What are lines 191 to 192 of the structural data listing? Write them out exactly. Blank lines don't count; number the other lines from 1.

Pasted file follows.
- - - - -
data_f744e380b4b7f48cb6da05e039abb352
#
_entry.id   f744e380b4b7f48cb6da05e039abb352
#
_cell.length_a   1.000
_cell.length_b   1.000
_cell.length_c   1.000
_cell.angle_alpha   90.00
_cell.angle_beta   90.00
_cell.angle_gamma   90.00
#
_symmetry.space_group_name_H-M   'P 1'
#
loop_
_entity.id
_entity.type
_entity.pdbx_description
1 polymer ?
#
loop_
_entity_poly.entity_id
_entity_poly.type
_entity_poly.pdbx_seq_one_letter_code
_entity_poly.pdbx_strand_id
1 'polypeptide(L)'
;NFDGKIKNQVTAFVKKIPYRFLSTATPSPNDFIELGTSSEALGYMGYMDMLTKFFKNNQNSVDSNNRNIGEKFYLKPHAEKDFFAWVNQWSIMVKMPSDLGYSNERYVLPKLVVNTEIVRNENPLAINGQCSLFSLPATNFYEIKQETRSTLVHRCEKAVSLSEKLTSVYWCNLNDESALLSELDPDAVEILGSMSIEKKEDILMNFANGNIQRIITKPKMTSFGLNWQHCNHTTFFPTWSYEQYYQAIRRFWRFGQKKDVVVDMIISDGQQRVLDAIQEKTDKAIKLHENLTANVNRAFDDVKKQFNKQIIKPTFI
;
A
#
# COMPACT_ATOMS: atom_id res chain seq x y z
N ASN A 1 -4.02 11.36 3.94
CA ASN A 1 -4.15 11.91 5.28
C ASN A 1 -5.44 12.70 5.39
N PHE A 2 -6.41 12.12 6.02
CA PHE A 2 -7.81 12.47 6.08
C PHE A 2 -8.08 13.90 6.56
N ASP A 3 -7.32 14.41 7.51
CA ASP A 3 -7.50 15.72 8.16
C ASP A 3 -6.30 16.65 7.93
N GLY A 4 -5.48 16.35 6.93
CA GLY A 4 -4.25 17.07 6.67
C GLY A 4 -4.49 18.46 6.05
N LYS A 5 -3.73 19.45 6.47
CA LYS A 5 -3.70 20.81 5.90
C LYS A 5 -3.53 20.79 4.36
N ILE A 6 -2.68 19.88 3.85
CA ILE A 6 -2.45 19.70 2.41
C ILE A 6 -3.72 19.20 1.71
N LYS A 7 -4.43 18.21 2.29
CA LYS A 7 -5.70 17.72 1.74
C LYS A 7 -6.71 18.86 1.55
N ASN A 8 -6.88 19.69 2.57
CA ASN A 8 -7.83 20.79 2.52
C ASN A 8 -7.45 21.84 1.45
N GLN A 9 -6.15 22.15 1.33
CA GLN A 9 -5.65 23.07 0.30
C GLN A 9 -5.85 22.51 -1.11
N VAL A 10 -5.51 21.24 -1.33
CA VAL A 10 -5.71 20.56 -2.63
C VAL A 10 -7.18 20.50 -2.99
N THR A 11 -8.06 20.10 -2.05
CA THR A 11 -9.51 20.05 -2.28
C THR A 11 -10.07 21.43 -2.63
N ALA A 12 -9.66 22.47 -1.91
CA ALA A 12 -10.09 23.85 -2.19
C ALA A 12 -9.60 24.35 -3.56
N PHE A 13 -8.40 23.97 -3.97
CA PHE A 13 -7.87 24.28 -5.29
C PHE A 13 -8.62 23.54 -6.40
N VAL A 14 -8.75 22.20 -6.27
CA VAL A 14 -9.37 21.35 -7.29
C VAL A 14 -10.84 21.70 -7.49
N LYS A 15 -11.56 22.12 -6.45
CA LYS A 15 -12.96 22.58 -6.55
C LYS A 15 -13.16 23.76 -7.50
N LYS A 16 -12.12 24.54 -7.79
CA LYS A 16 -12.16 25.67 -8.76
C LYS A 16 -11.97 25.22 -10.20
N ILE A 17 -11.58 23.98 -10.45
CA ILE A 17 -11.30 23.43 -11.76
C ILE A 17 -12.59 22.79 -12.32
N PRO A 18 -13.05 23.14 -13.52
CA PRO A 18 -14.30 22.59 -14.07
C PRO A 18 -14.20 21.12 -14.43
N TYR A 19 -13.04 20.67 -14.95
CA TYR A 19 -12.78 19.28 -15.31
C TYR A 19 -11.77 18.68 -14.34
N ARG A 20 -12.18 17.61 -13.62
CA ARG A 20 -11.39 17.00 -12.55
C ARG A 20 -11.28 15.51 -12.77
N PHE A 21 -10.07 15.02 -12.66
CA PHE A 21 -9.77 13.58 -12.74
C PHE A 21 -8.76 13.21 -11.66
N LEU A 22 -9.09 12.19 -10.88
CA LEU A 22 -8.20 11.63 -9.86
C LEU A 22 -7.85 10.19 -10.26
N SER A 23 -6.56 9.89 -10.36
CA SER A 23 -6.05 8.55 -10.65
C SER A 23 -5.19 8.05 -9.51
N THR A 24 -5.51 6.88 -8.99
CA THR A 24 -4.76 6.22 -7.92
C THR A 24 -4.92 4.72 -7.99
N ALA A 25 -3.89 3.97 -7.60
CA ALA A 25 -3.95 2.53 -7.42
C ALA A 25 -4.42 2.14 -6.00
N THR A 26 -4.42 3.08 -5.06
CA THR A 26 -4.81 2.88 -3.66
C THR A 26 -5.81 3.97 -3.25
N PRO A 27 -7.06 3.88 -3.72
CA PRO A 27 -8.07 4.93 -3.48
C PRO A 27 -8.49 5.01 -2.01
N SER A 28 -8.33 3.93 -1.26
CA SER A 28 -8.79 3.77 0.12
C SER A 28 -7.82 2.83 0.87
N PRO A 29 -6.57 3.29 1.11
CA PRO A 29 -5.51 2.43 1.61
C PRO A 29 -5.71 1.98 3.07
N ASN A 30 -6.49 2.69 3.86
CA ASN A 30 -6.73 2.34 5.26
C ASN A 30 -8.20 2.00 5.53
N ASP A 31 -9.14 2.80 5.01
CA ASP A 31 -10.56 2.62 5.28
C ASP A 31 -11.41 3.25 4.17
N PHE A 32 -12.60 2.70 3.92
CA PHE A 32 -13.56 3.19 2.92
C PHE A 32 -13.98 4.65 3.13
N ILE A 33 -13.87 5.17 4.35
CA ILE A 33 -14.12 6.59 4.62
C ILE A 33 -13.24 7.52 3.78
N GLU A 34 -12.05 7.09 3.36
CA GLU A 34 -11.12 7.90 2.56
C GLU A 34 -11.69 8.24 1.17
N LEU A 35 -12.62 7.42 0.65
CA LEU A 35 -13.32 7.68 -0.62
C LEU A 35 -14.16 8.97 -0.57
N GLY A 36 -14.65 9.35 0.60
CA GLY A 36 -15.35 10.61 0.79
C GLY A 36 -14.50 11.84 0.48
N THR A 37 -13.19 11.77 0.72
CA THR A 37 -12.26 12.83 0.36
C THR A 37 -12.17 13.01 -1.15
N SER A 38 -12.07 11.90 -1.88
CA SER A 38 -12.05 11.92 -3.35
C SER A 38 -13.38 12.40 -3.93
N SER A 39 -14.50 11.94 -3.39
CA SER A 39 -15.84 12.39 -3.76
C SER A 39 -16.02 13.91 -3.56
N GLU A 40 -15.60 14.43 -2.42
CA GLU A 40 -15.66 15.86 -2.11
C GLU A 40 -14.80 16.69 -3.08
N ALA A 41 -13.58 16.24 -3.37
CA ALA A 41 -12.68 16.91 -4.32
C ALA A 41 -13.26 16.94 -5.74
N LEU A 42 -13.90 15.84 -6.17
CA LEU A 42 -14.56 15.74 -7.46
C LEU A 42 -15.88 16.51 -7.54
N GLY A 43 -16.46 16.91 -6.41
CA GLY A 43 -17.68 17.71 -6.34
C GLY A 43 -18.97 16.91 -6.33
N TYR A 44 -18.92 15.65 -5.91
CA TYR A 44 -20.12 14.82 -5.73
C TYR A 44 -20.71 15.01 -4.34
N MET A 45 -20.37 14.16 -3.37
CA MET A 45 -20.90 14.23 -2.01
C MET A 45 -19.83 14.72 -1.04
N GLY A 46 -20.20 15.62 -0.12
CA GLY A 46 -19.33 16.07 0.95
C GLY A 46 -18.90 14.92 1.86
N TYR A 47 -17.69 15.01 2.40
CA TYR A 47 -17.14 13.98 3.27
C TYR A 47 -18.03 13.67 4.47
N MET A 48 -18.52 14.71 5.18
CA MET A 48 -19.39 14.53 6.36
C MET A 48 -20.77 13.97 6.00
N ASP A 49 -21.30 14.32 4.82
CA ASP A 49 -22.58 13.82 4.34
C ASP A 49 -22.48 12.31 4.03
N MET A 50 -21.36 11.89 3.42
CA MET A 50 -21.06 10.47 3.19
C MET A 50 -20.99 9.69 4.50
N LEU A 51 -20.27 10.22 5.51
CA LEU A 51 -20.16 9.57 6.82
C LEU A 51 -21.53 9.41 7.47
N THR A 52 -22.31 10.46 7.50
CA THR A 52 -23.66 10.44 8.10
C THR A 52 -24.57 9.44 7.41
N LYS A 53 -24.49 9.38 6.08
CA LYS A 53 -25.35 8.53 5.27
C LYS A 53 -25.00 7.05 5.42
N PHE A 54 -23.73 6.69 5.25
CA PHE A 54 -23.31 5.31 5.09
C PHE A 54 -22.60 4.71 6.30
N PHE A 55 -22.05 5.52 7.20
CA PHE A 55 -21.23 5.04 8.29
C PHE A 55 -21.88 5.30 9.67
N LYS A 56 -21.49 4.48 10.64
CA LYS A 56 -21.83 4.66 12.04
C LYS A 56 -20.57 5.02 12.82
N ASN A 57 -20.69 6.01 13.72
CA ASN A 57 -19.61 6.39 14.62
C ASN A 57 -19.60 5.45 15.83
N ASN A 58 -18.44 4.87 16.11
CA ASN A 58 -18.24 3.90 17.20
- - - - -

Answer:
CA PHE A 54 -23.31 5.31 5.09
C PHE A 54 -22.60 4.71 6.30